This section brings together works by artists who, in rising up against censorship, injustice and violence, make compelling use of discourse. Some of them employ a visual vocabulary to convey the prejudices suffered by themselves and their peers. Resistance gains momentum when voices that have been ignored or written off are given a platform. Indeed, the presentation of recovered texts of violated treaties brings home the magnitude of the injuries done to Indigenous peoples. In For, in Your Tongue, I Cannot Fit: 100 Jailed Poets, a recent acquisition on view for the first time at the Museum, we are invited to contemplate 100 gunmetal casts of books written by poets from around the world, and from different eras, who were jailed for their writings. On the books are inscriptions of quotations from the poems selected by the artist. The verses assembled in this work reveal the power of human voices to resist oppression. The recently acquired work invaders by Hannah Claus, a multidisciplinary artist of Kanien’kehá:ka and English descent, will also make its first appearance.
The killing of George Floyd in Minneapolis on May 25, 2020, prompted Stanley Février to create the work Yes, We Love You the very next day. To fashion this sculpture, he made a plaster cast of his own body, positioned exactly as Floyd’s was when he died. Believing that art can be a vector of social change, Février hopes this work will draw more attention to the many voices too often ignored or unheard in their calls for justice and social equality. An entire gallery is dedicated to this gripping work, which will be making its first appearance in a museum.
Breath – and, by extension, life and human presence – is at the heart of this section of the exhibition. The works presented here preserve life artificially by means of respiration or light. Among them is the recent acquisition The Angel by James Lee Byars, a poetic meditation on the beauty and fragility of existence. Composed of 125 glass spheres, each containing a single exhalation, the delicate installation reflects the artist’s spirituality and perpetual quest for perfection. This exhibition marks the first time the work has been exhibited in Canada. Also on view is Rafael Lozano-Hemmer’s Last Breath (Último Suspiro). In this edition of the work, the artist immortalized the breath of the Quebec poet and novelist Nicole Brossard, a celebrated activist for feminist and LGBTQ+ causes. Her breath of creativity and protest will thus be preserved in the reservoir of this work, the artist’s living memorial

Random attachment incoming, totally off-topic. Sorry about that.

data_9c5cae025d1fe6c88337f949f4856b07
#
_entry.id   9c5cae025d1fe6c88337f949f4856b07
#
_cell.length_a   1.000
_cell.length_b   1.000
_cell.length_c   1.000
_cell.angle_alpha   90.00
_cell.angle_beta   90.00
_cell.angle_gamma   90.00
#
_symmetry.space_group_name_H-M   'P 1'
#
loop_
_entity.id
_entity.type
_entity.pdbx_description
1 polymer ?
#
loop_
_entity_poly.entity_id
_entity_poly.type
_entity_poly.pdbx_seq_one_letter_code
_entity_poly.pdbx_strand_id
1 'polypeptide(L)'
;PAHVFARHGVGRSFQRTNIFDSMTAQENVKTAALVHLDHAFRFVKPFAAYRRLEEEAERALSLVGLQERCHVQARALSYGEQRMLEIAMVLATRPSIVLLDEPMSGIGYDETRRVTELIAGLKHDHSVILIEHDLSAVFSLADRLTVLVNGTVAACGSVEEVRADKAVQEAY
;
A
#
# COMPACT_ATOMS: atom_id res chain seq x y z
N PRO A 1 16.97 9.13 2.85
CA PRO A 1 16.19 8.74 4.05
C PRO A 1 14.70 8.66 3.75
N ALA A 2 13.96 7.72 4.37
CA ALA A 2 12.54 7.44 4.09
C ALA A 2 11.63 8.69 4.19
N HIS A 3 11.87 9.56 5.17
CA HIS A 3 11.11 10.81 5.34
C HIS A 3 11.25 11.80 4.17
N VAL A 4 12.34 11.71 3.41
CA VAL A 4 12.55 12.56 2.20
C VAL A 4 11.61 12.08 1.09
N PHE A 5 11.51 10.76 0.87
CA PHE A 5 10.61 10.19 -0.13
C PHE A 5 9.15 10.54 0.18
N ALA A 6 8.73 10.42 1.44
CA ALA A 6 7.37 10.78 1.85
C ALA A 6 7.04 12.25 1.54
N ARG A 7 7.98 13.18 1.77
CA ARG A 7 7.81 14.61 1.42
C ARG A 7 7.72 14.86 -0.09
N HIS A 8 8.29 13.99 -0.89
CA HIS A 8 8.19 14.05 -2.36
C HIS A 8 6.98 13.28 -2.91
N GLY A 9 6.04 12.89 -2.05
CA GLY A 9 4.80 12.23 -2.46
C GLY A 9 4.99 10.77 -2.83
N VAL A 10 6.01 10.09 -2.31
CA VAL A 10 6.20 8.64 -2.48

The exhibition concludes with a masterful immersive work by Janet Cardiff. Presented for the first time at the MMFA, Forty-part Motet is a unique creation, in which the artist reassembled a motet composed for 40 voices by individually recording each chorister’s melodic line and playing them on 40 separate speakers strategically positioned in the gallery. The work speaks volumes about the power of both individual voices and voices in unison, a coming together that demands effort on the part of each of us.
“How long does it take for one voice to reach another?”
Until February 13, 2022
Jean-Noël Desmarais Pavilion – Level 3
Credits and curatorial team
An exhibition organized by the Montreal Museum of Fine Arts and curated by Mary-Dailey Desmarais, Chief Curator, MMFA. The exhibition was made possible by the generous contribution of Hydro-Québec, in collaboration with Hatch and RBC. The Museum would like to acknowledge the invaluable contribution of its official sponsor, Denalt Paints. It would also like to thank the Angel Circle of the Montreal Museum of Fine Arts, proud supporters of the Museum’s major exhibitions, and its media partners Bell, La Presse and Montreal Gazette. The MMFA is grateful to the Ministère de la Culture et des Communications, to the Canada Council for the Arts and to the Conseil des arts de Montréal for their ongoing support.